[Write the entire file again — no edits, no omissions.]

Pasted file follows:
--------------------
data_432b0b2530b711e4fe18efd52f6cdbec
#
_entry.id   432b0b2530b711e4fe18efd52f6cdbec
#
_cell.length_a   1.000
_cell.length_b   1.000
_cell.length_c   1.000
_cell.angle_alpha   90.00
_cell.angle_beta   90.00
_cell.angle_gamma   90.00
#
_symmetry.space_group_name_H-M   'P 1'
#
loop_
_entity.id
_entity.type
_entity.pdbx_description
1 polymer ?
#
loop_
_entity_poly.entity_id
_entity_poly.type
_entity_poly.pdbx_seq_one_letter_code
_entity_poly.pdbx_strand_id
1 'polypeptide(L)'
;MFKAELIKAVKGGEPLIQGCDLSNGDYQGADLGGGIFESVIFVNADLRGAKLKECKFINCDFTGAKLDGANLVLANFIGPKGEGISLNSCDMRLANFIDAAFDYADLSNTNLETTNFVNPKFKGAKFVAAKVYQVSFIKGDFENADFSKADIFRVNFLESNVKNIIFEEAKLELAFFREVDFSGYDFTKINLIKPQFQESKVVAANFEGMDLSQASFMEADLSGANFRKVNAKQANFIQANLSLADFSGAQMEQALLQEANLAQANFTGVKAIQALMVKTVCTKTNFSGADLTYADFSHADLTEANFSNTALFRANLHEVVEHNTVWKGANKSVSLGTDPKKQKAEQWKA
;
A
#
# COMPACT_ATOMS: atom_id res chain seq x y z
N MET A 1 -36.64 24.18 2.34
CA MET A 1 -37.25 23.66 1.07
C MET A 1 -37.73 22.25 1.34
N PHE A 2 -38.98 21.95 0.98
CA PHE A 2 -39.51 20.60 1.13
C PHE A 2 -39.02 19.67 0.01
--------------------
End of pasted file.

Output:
data_432b0b2530b711e4fe18efd52f6cdbec
#
_entry.id   432b0b2530b711e4fe18efd52f6cdbec
#
_cell.length_a   1.000
_cell.length_b   1.000
_cell.length_c   1.000
_cell.angle_alpha   90.00
_cell.angle_beta   90.00
_cell.angle_gamma   90.00
#
_symmetry.space_group_name_H-M   'P 1'
#
loop_
_entity.id
_entity.type
_entity.pdbx_description
1 polymer ?
#
loop_
_entity_poly.entity_id
_entity_poly.type
_entity_poly.pdbx_seq_one_letter_code
_entity_poly.pdbx_strand_id
1 'polypeptide(L)'
;MFKAELIKAVKGGEPLIQGCDLSNGDYQGADLGGGIFESVIFVNADLRGAKLKECKFINCDFTGAKLDGANLVLANFIGPKGEGISLNSCDMRLANFIDAAFDYADLSNTNLETTNFVNPKFKGAKFVAAKVYQVSFIKGDFENADFSKADIFRVNFLESNVKNIIFEEAKLELAFFREVDFSGYDFTKINLIKPQFQESKVVAANFEGMDLSQASFMEADLSGANFRKVNAKQANFIQANLSLADFSGAQMEQALLQEANLAQANFTGVKAIQALMVKTVCTKTNFSGADLTYADFSHADLTEANFSNTALFRANLHEVVEHNTVWKGANKSVSLGTDPKKQKAEQWKA
;
A
#
# COMPACT_ATOMS: atom_id res chain seq x y z
N MET A 1 -36.64 24.18 2.34
CA MET A 1 -37.25 23.66 1.07
C MET A 1 -37.73 22.25 1.34
N PHE A 2 -38.98 21.95 0.98
CA PHE A 2 -39.51 20.60 1.13
C PHE A 2 -39.02 19.67 0.01